With the ever-increasing growth of the internet there is a higher risk that information published about individuals can be false, misleading, out-dated or defamatory.
In 2010 a Spanish citizen lodged a complaint to the National Data Protection Agency against a Spanish newspaper, Google Spain and Google Inc. because when searching his name an auction notice of his repossessed home, created nearly 12 years previously, would appear at the top of the search results. The proceedings concerning the repossession had been fully resolved soon after the notice was created. Therefore, the Spanish citizen argued the reference was irrelevant, out-dated and was an infringement of his privacy rights. He requested that the newspaper remove or alter the pages in question (to omit his personal data) and that Google Spain & Inc. prevent the personal data appearing in search results.
The matter proceeded to the Spanish Courts and was subsequently referred to the Court of Justice of the European Union (CJEU) to answer a number of questions, but most importantly:
“Whether an individual has the right to request that his or her personal data be removed from accessibility via a search engine”
On 13th May 2014, the CJEU in its judgment stated that individuals have the right, under certain circumstances, to ask search engines to remove links with personal information about them. This would apply when information is inaccurate, inadequate, irrelevant or excessive for the purposes of the data processing.
The right to be forgotten is not absolute and will always be balanced against other fundamental rights, such as Article 10 of the Human Rights Act 1998 (the freedom of expression). As such, each request is assessed on its merits and much will be taken into account e.g. the sensitivity of the information concerned, the interest of the public having access to the information etc.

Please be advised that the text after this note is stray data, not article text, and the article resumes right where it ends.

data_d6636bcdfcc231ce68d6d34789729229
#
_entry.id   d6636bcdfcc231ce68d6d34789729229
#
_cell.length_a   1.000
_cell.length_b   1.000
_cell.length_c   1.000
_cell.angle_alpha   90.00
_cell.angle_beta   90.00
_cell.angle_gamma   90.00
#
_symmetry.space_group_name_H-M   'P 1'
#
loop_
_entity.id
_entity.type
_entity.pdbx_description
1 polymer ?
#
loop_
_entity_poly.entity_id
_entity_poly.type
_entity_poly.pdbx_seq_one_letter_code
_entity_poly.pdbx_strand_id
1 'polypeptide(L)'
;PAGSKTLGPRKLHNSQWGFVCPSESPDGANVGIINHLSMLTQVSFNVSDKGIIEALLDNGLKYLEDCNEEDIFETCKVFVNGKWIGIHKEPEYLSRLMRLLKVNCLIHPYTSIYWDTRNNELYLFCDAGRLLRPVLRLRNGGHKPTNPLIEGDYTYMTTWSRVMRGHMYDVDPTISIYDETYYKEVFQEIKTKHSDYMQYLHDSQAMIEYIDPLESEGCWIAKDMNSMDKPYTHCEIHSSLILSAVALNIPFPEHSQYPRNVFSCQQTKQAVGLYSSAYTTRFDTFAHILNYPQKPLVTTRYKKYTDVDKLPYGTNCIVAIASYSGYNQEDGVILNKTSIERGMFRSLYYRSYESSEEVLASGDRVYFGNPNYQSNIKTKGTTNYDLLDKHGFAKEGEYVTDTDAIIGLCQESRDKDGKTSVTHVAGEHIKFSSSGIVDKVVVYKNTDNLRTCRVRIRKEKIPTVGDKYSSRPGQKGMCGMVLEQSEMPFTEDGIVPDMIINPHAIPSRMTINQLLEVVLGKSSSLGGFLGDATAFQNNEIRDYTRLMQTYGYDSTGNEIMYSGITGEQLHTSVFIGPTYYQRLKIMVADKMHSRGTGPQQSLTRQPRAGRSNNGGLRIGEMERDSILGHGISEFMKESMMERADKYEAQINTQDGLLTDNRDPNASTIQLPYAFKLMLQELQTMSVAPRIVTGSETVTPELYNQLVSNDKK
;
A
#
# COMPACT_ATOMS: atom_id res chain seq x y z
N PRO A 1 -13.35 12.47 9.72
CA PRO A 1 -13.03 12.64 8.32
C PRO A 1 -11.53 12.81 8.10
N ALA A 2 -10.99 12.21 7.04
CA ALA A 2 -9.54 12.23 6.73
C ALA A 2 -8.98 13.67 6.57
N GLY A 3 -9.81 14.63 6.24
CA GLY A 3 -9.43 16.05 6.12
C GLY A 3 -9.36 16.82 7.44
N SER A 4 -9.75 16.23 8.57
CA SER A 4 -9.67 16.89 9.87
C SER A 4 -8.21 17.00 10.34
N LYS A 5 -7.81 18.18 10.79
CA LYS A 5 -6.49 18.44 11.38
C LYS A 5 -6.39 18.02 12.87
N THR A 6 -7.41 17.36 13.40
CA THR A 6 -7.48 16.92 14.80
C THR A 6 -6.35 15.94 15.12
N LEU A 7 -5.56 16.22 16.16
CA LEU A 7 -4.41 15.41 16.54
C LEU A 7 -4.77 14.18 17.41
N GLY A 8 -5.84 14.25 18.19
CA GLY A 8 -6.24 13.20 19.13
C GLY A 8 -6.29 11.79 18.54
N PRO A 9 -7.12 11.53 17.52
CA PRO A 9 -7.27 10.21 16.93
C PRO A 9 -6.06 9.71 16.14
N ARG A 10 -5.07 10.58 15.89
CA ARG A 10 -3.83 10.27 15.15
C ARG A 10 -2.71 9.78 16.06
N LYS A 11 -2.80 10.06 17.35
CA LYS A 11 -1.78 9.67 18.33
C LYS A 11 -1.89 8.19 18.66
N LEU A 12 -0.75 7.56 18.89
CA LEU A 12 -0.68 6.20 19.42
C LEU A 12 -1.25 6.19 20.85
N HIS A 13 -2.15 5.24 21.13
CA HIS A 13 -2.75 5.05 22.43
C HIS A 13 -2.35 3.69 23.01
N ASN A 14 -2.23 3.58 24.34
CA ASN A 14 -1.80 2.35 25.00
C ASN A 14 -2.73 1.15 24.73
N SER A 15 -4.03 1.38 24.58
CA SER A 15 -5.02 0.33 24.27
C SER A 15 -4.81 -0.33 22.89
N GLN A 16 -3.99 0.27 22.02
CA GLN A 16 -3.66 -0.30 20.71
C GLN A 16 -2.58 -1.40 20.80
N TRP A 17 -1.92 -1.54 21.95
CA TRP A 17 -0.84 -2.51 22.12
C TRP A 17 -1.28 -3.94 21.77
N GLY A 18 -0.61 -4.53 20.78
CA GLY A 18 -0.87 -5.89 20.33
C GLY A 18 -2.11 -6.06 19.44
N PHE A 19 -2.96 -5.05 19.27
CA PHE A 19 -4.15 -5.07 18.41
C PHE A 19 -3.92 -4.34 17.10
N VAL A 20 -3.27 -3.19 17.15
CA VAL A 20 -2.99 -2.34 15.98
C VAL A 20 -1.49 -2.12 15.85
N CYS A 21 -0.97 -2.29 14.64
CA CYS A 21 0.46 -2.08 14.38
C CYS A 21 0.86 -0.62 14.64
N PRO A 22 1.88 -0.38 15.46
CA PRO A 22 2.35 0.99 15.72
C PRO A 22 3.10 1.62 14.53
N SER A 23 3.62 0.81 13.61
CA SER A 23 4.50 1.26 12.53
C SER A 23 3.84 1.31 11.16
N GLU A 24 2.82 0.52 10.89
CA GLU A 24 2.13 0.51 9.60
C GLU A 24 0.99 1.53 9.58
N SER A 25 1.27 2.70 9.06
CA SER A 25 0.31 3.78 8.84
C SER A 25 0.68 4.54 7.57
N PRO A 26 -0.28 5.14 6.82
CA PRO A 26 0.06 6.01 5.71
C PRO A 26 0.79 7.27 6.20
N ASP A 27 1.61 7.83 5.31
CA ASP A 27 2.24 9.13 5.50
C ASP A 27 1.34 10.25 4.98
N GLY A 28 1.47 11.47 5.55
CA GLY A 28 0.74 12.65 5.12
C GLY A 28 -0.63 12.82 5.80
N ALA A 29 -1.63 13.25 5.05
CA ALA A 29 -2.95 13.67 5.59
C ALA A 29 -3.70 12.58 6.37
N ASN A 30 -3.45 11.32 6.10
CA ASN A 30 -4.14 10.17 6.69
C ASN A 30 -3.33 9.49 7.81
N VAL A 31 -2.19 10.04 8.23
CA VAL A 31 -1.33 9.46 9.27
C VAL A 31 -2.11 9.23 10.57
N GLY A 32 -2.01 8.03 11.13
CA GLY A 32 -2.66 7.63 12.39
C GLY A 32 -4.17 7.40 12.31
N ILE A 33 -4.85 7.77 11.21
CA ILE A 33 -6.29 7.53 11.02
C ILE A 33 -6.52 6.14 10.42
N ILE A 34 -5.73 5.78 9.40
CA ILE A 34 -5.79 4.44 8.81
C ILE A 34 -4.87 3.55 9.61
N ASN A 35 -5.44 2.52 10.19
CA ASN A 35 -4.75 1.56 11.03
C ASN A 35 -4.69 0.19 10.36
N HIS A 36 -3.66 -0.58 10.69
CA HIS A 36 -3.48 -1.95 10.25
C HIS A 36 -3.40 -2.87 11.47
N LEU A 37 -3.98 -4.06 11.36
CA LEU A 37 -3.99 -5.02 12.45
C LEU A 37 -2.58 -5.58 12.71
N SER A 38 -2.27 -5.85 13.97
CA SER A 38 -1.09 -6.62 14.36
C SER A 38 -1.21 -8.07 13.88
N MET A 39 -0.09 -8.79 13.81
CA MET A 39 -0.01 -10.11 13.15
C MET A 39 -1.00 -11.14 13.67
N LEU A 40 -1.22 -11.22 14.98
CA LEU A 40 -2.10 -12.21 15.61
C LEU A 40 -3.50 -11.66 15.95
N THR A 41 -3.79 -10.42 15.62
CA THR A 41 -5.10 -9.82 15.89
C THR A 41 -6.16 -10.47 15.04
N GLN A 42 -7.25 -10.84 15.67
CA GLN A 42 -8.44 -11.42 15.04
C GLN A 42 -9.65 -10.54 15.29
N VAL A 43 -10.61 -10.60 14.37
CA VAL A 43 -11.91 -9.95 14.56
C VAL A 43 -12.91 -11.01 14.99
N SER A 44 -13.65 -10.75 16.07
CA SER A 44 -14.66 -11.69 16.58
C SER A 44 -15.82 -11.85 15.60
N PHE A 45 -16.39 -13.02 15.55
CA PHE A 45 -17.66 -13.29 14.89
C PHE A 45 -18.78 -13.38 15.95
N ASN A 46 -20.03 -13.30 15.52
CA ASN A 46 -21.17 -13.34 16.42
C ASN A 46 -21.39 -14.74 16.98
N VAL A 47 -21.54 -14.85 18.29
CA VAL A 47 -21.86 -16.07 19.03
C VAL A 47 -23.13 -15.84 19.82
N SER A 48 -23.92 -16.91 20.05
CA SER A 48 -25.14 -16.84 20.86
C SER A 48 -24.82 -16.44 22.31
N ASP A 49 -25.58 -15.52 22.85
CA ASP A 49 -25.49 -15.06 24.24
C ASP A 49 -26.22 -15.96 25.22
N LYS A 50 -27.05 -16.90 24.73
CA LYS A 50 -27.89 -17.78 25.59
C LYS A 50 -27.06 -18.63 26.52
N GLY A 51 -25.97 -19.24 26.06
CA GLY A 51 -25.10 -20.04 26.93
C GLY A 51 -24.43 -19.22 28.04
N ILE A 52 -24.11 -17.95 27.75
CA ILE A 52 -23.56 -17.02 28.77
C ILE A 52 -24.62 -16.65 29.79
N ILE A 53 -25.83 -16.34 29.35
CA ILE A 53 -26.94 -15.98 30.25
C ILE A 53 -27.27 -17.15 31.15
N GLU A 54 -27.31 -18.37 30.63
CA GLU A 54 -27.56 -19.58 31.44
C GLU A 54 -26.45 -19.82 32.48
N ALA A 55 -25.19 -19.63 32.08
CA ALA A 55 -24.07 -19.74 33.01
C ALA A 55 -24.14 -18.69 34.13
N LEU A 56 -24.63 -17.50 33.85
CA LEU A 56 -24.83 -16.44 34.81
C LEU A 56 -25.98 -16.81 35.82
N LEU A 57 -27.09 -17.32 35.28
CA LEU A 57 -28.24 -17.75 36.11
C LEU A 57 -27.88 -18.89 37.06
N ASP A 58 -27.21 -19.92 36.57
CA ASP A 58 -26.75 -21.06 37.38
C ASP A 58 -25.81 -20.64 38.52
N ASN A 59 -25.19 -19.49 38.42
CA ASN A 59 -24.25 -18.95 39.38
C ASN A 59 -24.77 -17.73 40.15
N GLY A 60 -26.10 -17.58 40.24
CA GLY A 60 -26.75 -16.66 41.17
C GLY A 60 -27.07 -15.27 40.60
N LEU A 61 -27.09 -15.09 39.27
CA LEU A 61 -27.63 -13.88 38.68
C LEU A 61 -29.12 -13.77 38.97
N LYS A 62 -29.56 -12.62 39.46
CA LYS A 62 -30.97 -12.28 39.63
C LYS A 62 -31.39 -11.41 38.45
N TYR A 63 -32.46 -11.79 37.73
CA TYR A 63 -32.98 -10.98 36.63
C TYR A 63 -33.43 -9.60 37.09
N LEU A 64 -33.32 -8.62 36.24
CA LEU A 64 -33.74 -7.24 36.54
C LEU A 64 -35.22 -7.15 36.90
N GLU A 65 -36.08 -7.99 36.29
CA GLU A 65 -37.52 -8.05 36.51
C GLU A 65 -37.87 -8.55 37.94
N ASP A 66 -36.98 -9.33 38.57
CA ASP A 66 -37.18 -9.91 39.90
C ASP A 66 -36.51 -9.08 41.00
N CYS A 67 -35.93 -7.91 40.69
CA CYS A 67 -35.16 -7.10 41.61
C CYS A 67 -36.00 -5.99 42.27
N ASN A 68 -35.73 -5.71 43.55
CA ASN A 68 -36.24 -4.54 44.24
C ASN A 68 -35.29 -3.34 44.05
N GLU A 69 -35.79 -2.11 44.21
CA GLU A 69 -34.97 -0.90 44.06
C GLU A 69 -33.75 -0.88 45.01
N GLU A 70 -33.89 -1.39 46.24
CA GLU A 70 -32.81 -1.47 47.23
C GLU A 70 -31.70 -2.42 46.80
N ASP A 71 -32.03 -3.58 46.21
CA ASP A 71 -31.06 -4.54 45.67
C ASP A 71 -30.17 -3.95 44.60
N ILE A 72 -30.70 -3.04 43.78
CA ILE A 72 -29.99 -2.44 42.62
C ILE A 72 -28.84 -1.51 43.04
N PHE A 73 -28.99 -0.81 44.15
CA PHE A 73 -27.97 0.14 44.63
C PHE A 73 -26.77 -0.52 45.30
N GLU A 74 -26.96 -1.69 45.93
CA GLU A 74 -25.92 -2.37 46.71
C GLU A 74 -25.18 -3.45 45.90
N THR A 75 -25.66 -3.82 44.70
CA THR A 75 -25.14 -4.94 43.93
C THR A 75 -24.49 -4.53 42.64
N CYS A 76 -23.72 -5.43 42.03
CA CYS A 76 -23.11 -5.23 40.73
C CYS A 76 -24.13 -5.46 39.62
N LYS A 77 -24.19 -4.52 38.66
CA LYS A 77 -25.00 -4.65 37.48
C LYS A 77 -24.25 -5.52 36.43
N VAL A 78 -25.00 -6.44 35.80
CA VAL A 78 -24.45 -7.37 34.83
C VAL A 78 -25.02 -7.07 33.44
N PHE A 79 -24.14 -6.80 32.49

Until recently, if an individual made a successful request to Google, from the UK for example, then the URL would be removed from all European versions of Google Search (google.de, google.fr, google.co.uk etc.) simultaneously. However, from 14th March 2016 any successful request will cause the URL to be delisted from all Google Search domains, including google.com, when accessed from the country of the person requesting the removal.
By example, say Google delist a URL as a result of a request from Joe Bloggs in the United Kingdom. Users in the UK would not see the URL in search results for queries containing Joe Bloggs when searching on any Google Search domain. However, users outside of the EU (or users within the EU using a non-European Google Search domain) would still be able to see the URL on search results.
This is a further step towards protecting the privacy of individuals within their country of residence. Should an individual move to a different country within the EU, a further request could always be made to delist the URL on all Google Search domains accessed from that country.
It is also worth acknowledging that should an individual be successful in getting a website link removed from a search engine, this does not remove the webpage itself. In order to get the page removed the website host should be contacted in first instance.
Taking action against a website host can be costly, time-consuming and complex. Therefore, it might be a suitable alternative to make a request to the relevant search engines to delist the URL(s). This will not permanently remove the webpage as stated above, but will certainly mitigate any future damage.
Need assistance delisting a URL from a search engine?
Contact Sandy Burrows – firstname.lastname@example.org
Sandy Burrows | Trainee Solicitor